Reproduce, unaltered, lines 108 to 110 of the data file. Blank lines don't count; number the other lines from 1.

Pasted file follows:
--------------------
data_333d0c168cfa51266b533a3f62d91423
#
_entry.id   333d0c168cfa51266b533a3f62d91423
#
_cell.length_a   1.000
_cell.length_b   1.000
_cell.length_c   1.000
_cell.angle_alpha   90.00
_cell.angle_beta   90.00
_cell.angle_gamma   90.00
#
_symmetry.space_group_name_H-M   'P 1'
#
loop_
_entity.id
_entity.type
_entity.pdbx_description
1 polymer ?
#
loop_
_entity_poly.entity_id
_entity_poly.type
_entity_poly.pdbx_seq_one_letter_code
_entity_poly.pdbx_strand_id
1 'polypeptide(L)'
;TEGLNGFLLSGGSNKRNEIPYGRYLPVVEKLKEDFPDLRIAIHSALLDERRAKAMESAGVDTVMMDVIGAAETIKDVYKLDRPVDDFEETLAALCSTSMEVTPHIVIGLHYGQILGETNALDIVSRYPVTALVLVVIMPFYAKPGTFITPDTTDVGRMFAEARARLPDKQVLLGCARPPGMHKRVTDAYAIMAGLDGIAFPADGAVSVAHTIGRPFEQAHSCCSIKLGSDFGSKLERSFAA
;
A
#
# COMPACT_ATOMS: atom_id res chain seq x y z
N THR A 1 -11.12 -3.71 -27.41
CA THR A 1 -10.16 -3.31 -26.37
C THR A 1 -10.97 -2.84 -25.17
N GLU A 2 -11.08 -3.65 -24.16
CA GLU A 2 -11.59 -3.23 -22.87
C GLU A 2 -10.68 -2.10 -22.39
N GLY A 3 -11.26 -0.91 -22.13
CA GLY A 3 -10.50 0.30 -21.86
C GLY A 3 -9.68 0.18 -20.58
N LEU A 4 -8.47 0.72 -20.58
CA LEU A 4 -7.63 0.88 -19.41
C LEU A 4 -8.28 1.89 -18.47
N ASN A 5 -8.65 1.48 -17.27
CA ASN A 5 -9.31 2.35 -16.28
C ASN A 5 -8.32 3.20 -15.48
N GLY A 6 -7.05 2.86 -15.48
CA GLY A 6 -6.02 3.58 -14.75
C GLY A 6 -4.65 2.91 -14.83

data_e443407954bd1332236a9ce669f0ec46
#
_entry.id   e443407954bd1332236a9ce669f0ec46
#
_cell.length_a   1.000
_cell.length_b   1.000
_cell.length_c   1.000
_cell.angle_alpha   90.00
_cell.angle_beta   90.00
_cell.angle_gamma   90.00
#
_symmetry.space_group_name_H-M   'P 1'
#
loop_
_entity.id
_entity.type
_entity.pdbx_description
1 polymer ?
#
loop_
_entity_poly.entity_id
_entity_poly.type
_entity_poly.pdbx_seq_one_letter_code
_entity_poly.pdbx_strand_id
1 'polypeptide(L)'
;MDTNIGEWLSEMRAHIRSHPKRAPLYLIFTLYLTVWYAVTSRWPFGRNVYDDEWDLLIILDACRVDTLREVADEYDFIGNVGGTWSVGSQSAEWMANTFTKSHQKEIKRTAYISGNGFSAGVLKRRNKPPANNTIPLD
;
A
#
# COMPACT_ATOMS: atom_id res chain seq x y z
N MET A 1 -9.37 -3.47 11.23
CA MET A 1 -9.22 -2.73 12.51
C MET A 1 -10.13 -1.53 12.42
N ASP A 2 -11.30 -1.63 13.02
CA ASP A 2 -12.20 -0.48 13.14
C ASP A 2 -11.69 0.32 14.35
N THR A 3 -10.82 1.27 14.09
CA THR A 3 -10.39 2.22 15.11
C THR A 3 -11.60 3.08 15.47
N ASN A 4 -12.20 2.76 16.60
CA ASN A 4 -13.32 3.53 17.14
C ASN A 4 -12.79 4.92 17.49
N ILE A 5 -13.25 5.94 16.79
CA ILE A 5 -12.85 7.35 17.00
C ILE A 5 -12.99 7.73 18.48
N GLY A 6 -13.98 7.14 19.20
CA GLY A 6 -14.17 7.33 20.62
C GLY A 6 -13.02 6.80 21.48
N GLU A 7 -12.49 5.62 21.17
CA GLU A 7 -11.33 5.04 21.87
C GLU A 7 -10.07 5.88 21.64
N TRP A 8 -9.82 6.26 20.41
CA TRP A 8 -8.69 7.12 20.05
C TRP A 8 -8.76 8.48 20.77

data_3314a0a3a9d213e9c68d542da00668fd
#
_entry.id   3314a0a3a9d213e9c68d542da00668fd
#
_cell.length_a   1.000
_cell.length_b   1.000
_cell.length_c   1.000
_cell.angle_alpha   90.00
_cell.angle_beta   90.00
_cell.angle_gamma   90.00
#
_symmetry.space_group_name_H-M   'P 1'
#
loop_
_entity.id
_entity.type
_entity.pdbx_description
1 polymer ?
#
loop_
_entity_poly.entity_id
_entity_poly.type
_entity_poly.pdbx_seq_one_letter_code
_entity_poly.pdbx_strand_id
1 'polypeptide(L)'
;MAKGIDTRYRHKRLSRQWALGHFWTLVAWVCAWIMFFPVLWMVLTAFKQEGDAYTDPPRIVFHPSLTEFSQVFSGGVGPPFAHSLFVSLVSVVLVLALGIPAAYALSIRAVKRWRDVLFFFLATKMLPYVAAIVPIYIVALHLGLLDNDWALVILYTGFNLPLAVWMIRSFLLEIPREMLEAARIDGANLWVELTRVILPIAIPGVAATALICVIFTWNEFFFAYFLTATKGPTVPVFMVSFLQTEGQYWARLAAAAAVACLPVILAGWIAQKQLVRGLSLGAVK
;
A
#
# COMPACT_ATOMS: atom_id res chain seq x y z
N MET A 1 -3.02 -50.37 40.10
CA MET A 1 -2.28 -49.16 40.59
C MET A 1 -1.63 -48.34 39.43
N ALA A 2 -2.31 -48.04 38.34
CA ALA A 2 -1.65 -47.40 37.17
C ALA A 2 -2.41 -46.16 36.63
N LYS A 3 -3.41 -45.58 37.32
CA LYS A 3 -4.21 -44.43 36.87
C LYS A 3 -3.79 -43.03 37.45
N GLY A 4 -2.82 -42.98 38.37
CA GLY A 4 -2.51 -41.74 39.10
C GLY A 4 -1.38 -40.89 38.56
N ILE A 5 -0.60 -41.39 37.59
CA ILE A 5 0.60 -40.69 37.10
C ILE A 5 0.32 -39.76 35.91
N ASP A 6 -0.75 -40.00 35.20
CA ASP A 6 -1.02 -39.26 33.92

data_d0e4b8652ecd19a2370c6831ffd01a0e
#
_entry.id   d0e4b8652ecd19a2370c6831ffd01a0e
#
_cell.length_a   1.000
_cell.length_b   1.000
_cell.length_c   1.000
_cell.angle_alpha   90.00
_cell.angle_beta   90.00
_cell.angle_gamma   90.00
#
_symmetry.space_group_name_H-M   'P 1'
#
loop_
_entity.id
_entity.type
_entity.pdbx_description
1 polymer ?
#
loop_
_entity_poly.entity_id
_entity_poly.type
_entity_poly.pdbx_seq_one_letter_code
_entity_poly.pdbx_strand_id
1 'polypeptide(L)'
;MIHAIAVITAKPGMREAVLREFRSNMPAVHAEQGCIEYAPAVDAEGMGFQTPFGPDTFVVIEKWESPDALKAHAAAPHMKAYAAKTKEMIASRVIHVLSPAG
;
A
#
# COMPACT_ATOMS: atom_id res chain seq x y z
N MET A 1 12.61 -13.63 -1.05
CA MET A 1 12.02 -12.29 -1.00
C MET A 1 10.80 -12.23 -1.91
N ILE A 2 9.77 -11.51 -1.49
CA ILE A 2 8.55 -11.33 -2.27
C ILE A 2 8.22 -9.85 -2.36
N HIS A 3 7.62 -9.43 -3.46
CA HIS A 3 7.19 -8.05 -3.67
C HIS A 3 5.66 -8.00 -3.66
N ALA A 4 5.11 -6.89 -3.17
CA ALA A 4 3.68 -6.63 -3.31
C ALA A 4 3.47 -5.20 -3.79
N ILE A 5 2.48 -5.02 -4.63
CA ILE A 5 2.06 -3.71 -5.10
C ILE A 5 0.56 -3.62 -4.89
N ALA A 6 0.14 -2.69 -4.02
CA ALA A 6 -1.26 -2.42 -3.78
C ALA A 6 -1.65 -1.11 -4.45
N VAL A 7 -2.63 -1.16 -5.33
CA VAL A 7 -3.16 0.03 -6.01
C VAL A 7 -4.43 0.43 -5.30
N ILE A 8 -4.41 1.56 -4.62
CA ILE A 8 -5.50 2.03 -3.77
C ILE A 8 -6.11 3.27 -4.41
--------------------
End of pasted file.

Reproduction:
_cell.length_b   1.000
_cell.length_c   1.000
_cell.angle_alpha   90.00